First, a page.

Considering the enormous extension of the PBP during BDL, it is interesting to evaluate the possible role played by one of the most potent and well known angiogenic factors, the VEGF. VEGF is a member of a family of related growth factors that includes VEGF-A, -B, -C, -D, and -E, and placenta growth factor[59-62]. VEGF’s role in vascular proliferation associated with tumour growth or wound healing has been widely documented in different organs. The expression of VEGF and its receptors is not restricted to vascular endothelial cells, since their expression has been detected in vascular smooth muscle cells, osteoblasts, regenerating myotubes and hematopoietic stem cells[60-62,64]. Moreover, VEGF has also been secreted in a large number of normal epithelial cells, such as keratinocytes, goblet cells in nasal polyps, pulmonary cells, prostate cells, ductal cells derived from normal pancreas and also in normal hepatocytes[67-69]. Because cholangiocyte proliferation, as described above, is regulated by growth hormones, we investigated the expression of VEGF and its receptors in normal and proliferating biliary epithelia.
After immunohistochemistry of liver sections from normal and BDL rats, we found that intrahepatic cholangiocytes from both normal and BDL rats express VEGFR-2 and VEGFR-3 but not VEGFR-1
. This data was confirmed by immunoblot analysis in a purified cholangiocyte cell culture. Moreover, we found that intrahepatic cholangiocytes from normal and BDL rats express the protein for VEGF-A and VEGF-C
. Immunohistochemistry shows that the expression of VEGF-A and VEGF-C was higher in bile ducts from BDL rats (Figure 4
) compared to bile ducts from normal rats
. In addition, we found VEGF in the supernatant of primary cultures of normal cholangiocytes, indicating that the intrahepatic cholangiocytes secrete VEGF. Following BDL, the amount of VEGF secreted by cholangiocytes into the supernatant significantly increased compared to the amount of VEGF secreted by normal cholangiocytes. In normal rat liver, pericentral hepatocytes show positivity for VEGF-A (Figure 5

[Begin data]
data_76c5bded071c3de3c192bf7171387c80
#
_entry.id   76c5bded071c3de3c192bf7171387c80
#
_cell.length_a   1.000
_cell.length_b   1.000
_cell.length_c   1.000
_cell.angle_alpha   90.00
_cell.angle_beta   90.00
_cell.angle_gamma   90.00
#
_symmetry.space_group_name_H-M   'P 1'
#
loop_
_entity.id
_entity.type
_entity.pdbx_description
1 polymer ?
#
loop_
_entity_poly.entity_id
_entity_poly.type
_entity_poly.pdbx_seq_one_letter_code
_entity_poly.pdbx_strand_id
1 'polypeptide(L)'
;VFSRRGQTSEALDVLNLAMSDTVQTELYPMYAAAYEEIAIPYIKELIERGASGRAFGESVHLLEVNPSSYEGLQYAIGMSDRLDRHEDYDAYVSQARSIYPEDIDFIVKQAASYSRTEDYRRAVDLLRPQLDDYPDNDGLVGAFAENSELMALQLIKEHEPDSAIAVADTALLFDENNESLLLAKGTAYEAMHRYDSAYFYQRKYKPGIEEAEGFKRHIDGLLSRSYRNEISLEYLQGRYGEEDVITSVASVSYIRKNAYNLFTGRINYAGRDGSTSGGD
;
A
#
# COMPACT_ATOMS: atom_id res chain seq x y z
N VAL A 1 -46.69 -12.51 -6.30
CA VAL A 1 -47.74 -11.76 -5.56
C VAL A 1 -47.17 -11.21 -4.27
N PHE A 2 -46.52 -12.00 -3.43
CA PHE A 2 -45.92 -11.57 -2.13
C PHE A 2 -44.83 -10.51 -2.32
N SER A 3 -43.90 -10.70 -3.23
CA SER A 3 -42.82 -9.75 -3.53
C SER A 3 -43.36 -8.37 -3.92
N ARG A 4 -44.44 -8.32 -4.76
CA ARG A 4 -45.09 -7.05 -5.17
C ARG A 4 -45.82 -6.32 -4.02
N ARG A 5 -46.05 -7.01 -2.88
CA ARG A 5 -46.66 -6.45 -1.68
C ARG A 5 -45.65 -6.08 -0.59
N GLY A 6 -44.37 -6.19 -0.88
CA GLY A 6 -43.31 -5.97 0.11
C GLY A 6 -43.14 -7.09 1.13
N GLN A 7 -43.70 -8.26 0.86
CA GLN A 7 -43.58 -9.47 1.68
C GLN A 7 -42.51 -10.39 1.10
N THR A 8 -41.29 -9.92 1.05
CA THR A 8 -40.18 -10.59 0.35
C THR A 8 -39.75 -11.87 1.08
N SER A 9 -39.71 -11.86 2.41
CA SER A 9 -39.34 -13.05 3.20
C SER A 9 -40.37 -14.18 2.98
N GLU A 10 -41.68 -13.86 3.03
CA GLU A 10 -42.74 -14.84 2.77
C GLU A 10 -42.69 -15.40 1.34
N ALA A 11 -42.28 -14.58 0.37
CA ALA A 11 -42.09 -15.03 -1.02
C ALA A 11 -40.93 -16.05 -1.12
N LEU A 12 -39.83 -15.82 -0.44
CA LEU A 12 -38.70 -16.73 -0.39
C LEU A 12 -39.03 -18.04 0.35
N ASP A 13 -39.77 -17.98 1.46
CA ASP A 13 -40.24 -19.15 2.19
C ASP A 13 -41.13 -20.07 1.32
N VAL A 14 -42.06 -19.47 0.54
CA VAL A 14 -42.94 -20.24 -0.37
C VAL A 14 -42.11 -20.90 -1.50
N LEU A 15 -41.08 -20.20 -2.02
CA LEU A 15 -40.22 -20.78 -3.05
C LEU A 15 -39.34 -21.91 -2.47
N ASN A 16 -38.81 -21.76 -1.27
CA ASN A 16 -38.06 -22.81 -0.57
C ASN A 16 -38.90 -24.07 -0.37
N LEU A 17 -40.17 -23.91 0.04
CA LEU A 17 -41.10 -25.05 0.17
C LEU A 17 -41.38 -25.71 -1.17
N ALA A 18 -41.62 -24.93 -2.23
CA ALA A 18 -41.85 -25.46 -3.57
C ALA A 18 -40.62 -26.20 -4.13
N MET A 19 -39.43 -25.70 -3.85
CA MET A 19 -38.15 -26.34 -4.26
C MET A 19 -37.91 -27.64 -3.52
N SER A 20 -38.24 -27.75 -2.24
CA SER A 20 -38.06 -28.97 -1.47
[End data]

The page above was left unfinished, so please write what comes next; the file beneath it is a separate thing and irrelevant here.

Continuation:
In order to confirm that VEGF plays an important role in the regulation of cholangiocyte proliferation, we also tested the effect of the administration of an anti-VEGF-A or an anti-VEGFC antibody to BDL rats. The administration of anti-VEGF to BDL rats induced an increased number of apoptotic cholangiocytes compared with BDL and a decrease in the number of PCNA and CK-19 positive cholangiocytes. In order to demonstrate that the proliferation of the PBP following BDL only occurs after cholangiocyte proliferation, we measured the number of PCNA-positive vascular endothelial cells and cholangiocytes in liver sections from rats with BDL for 1 or 2 wk. After BDL for 1 wk, PCNA was expressed only by proliferating cholangiocytes (and in rare hepatocytes), whereas endothelial cells were negative. In contrast, after BDL for 2 wk, both cholangiocytes and endothelial cells became positive for PCNA. This was confirmed by the immunohistochemical expression of Factor VIII-related antigen (a marker of endothelial cells) in liver sections from normal, 1- and 2-wk BDL rats. The number of Factor VIII- related antigen positive cells increase, in comparison with normal rats, only after 2-wk BDL but it was unchanged after 1-wk BDL, thus confirming that the proliferation of PBP occurs after that of the biliary epithelium.